Can I deduct the higher interest costs of my new fixed rate mortgage?

fixed rate mortgage

Can I deduct the higher interest costs of my new fixed rate mortgage?

Landlords coming to the end of their fixed rate mortgage deal are likely to be paying considerably more in interest when they remortgage. The extent to which tax relief is available for interest payments depends on the type of let, the type of property and whether the business is an unincorporated property business or operated through a company.

Scenario 1: unincorporated landlord and residential lets

Unincorporated landlords letting residential property (other than as a furnished holiday let) face the harshest regime when it comes to securing tax relief for interest and finance costs. The costs cannot be deducted in calculating the taxable profit for the property rental business. Instead, relief is given as a tax reduction equal to 20% of the lowest of the following amounts:

  • the landlord’s interest and finance costs;
  • the profits of the property business after taking account of any brought forward losses; and
  • the landlord’s adjusted net income (income after losses and reliefs but excluding dividend and savings income to the extent that it exceeds the landlord’s personal allowance).

The tax reduction cannot create a tax refund, and where the profits of the property business and/or the landlord’s adjusted net income are less than the interest and finance costs, the tax reduction is capped.

Where it is not possible to deduct 20% of the interest and finance costs for the tax year as to do so would create a tax refund, the unrelieved interest and finance costs are carried forward and taken into account in calculating the tax reduction for the following tax year.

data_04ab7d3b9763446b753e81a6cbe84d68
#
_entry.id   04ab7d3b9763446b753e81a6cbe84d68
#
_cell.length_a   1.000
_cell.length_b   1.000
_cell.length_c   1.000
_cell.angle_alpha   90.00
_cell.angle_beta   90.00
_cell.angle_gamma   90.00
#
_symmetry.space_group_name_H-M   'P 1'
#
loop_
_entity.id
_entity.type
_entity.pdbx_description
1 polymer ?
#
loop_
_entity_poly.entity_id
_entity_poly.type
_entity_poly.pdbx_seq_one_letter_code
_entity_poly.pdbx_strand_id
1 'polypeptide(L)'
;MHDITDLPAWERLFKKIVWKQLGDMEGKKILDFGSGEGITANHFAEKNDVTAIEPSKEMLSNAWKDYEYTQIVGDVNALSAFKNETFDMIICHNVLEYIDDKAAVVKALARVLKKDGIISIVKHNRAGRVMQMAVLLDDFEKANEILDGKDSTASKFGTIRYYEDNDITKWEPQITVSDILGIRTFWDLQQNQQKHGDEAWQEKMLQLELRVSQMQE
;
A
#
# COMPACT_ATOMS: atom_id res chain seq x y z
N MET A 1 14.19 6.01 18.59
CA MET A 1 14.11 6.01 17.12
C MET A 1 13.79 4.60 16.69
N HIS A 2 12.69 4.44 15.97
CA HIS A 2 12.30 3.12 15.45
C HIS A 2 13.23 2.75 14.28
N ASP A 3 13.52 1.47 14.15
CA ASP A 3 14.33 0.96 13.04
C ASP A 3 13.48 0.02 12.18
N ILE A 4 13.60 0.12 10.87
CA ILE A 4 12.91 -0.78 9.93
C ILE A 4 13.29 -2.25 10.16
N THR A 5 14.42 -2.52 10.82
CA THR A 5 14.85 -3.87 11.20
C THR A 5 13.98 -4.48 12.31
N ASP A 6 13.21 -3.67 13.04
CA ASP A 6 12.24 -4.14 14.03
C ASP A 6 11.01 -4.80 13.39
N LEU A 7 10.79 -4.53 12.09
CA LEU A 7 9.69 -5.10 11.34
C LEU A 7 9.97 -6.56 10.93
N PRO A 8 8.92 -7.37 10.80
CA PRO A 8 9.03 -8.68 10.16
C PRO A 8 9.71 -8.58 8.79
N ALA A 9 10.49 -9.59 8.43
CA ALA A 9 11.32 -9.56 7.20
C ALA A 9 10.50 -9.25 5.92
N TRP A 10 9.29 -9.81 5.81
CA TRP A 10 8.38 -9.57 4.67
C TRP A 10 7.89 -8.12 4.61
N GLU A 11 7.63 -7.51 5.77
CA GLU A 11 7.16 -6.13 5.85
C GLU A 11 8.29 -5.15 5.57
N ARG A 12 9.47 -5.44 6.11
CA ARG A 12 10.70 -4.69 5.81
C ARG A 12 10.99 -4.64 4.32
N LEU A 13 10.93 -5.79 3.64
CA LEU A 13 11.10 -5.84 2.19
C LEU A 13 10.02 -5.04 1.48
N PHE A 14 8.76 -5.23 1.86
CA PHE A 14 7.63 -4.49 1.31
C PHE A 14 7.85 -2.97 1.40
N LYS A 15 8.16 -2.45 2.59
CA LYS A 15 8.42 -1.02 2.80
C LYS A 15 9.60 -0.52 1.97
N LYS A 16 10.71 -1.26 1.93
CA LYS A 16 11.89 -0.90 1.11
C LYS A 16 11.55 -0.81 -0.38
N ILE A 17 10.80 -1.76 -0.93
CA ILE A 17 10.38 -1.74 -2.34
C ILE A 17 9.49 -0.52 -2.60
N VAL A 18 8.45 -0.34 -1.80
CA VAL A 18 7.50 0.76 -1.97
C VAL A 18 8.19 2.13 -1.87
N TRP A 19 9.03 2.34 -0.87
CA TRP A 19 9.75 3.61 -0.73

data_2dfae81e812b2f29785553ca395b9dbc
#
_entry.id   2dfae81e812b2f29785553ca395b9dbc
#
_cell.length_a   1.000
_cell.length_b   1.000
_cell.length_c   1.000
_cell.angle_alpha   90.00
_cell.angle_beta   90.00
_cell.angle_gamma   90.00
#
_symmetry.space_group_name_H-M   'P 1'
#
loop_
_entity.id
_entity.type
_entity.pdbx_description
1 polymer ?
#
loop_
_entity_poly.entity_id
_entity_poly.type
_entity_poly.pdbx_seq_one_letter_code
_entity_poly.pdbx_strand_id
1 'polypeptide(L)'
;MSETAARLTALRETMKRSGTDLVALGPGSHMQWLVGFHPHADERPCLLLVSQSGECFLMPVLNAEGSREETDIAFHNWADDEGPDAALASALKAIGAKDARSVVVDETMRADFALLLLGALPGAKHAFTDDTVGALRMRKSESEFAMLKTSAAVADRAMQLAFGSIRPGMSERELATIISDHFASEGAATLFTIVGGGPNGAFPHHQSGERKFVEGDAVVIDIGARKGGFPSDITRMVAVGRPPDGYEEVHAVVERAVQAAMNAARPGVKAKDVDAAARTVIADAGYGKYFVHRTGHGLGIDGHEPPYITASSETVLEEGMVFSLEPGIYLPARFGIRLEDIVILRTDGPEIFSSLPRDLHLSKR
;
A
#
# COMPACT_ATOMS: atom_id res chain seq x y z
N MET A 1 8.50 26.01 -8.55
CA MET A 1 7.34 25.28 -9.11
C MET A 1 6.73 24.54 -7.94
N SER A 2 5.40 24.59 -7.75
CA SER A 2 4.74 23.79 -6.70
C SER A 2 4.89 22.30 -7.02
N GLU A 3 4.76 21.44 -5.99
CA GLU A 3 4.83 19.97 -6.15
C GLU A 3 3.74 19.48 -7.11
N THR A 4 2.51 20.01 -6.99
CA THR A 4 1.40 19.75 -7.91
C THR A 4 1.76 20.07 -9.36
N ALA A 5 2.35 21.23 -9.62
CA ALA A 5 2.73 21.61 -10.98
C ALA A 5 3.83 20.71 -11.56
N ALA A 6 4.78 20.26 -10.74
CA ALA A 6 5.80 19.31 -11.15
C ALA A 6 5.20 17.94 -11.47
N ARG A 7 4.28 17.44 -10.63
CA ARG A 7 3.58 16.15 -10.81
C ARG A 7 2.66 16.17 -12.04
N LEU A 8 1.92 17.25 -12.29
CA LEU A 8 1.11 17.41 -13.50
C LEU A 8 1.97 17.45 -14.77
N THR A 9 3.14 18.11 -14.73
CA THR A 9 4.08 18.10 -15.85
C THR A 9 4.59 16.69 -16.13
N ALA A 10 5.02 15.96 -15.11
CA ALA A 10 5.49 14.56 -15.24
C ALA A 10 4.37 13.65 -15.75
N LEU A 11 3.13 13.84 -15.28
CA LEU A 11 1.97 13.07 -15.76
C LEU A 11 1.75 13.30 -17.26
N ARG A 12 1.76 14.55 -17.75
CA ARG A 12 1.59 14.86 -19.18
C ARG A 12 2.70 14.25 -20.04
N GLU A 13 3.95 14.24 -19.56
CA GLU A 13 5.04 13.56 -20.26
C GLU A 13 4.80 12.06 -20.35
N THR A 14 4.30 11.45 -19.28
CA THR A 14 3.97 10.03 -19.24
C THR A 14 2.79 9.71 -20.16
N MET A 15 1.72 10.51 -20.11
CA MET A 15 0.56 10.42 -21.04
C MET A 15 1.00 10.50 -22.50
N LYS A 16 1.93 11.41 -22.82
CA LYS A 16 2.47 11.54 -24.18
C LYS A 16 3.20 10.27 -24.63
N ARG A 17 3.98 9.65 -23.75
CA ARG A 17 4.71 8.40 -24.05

As relief is given as a basic rate tax reduction rather than as a deduction, where the landlord is a higher or additional rate taxpayer, rather than receiving relief at their marginal rate of tax, relief is only given at the basic rate of 20%.

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Scenario 2: unincorporated landlord and furnished holiday lets

Furnished holiday lets enjoy tax breaks not available to residential lettings and these extend to the treatment of interest and finance costs. The interest rate restriction for residential lets does not apply to furnished holiday lettings, and unincorporated landlords with furnished holiday lets are able to deduct interest and finance costs in full to arrive at the profit or loss for a furnished holiday lettings business. Consequently, they receive relief for their interest and finance costs at their marginal rate of tax.

Scenario 3: unincorporated landlord and commercial lets

The interest rate restriction applies only to residential lets. Consequently, interest costs on a commercial mortgage can be deducted in calculating the profits of the property business. This means that relief is given at the landlord’s marginal rate of tax.

Scenario 4: property company

Unlike an unincorporated landlord, where the property business is operated through a company, all forms of letting are equal. Interest and finance costs are deducted in calculating the taxable profits of the property company, regardless of the type of property. There are no special rules for residential lets. Relief for the interest is given at the rate at which the company pays corporation tax, which for the financial year 2023 is between 19% and 25%.

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